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Test Your Knowledge of Audio Equalizers

True or false: An audio equalizer is so-named because it's intended to ?equalize? the output relative to the input of a circuit. If you think you know, take our test. 2/05/2008 8:55 PM Eastern

Test Your Knowledge of Audio Equalizers

True or false: An audio equalizer is so-named because it's intended to ?equalize? the output relative to the input of a circuit. If you think you know, take our test.

  • An audio equalizer is so-named because it's intended to “equalize” the output relative to the input of a circuit.
  • The first variable equalizers were used by Bell Labs in early telephone systems.
  • One of the inventors of the first 1/3-octave variable equalizers was Syn-Aud-Con founder Don Davis.
  • Passive equalizers always reduce overall signal level, even when “boosting” specific frequencies.


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Test Your Knowledge of Audio Equalizers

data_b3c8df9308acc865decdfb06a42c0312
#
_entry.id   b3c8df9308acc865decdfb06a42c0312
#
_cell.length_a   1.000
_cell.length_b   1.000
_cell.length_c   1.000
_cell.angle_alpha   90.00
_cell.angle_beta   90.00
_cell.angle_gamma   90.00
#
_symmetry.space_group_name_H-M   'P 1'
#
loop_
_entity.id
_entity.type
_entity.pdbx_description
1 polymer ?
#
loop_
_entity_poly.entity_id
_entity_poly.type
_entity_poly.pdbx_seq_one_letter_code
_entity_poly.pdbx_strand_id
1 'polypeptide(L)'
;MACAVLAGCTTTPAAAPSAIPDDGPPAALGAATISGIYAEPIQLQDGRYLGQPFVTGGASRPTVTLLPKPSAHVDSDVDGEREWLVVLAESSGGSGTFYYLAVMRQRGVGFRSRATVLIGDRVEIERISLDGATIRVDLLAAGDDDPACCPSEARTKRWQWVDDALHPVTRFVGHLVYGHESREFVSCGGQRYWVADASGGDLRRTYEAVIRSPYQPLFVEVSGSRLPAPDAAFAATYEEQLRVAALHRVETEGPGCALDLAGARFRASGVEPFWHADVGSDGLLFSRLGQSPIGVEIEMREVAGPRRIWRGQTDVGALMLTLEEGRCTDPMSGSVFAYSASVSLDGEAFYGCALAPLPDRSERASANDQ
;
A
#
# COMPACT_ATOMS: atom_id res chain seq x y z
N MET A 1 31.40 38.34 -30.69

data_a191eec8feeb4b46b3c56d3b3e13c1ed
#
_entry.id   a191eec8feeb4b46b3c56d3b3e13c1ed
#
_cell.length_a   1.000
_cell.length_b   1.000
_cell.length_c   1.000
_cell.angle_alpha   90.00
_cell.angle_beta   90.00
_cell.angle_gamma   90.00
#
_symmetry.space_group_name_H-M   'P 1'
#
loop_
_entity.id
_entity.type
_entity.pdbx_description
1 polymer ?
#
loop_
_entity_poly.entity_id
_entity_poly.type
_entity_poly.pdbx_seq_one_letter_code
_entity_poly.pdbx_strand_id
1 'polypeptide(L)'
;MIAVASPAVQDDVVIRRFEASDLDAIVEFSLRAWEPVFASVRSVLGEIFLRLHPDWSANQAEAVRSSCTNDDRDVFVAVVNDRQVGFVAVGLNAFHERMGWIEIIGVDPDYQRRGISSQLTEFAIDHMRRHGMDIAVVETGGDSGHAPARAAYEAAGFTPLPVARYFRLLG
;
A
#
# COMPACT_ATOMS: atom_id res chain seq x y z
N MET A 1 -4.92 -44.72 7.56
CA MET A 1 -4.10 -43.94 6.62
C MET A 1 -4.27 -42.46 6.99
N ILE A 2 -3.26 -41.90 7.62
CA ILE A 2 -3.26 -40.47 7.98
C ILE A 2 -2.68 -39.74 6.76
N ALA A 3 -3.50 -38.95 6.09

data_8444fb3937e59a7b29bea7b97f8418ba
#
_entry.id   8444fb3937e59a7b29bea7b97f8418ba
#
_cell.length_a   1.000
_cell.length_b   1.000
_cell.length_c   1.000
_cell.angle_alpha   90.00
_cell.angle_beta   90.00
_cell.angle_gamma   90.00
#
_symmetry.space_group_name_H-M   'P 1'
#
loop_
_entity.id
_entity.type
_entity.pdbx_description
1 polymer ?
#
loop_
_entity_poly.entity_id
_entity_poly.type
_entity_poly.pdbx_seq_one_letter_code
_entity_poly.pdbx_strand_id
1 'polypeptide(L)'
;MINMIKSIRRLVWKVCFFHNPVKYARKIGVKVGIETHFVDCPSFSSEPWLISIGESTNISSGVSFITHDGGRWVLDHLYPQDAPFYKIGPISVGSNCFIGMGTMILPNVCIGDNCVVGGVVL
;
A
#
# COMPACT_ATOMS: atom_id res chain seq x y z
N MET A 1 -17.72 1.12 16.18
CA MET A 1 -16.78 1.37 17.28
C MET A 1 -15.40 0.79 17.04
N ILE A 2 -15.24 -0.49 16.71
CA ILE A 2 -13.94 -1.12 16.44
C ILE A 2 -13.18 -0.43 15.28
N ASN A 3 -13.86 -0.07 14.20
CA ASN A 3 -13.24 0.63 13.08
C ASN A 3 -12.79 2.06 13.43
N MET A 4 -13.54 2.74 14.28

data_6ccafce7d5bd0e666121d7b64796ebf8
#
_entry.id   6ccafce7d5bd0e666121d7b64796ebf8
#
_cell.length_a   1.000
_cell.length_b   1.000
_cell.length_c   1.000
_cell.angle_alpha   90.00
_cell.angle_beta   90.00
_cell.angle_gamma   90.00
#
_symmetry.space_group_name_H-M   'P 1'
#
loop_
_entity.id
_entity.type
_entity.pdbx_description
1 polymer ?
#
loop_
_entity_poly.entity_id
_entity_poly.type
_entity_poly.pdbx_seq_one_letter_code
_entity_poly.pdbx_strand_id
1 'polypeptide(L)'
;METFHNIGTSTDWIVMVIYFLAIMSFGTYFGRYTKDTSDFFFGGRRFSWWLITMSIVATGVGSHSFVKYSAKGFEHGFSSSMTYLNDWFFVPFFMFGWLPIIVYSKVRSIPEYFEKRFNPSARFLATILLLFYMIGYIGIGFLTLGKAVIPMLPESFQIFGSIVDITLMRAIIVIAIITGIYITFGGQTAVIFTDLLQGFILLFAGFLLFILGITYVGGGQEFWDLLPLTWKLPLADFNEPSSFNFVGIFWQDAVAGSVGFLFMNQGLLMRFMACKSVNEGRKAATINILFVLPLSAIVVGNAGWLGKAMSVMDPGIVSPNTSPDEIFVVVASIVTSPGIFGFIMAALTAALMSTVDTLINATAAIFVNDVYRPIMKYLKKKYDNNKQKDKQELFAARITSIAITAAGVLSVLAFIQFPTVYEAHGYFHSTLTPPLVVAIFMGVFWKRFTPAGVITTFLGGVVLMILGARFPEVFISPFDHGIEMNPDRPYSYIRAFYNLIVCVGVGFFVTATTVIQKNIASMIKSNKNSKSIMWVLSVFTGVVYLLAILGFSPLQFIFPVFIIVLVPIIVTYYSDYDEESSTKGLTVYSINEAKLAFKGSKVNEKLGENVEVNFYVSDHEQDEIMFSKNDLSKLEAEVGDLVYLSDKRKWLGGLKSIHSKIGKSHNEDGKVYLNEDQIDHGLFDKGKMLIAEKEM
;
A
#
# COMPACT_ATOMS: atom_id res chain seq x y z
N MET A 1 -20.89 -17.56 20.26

True or false: An audio equalizer is so-named because it's intended to ?equalize? the output relative to the input of a circuit. If you think you know, take our test.

1. TRUE. In technical terms, the function of any equalizer used to improve the sound quality of an audio system is to create the inverse transfer function of the signal preceding it. So if certain frequencies are deficient or too loud, the purpose of the equalizer to is restore the balance by boosting and cutting frequencies.

2. FALSE. While Bell Labs was probably the first user of equalization circuits, they were fixed, passive devices, which were part of the telephone equipment — not a standalone outboard device. John Volkman of RCA is credited as being the first person to use a variable equalizer, and he used it for cinema sound reproduction systems.

3. TRUE. Along with Art Davis and Jim Noble, the trio developed the first 1/3-octave passive filter set, known as the “Acousta-Voice” system, for Altec Lansing in 1967.

4. TRUE. A passive equalization filter can't really boost — it can only attenuate adjacent frequencies, thereby creating a relative increase at the “boosted” frequency band.

SOURCE: RANE CORP.



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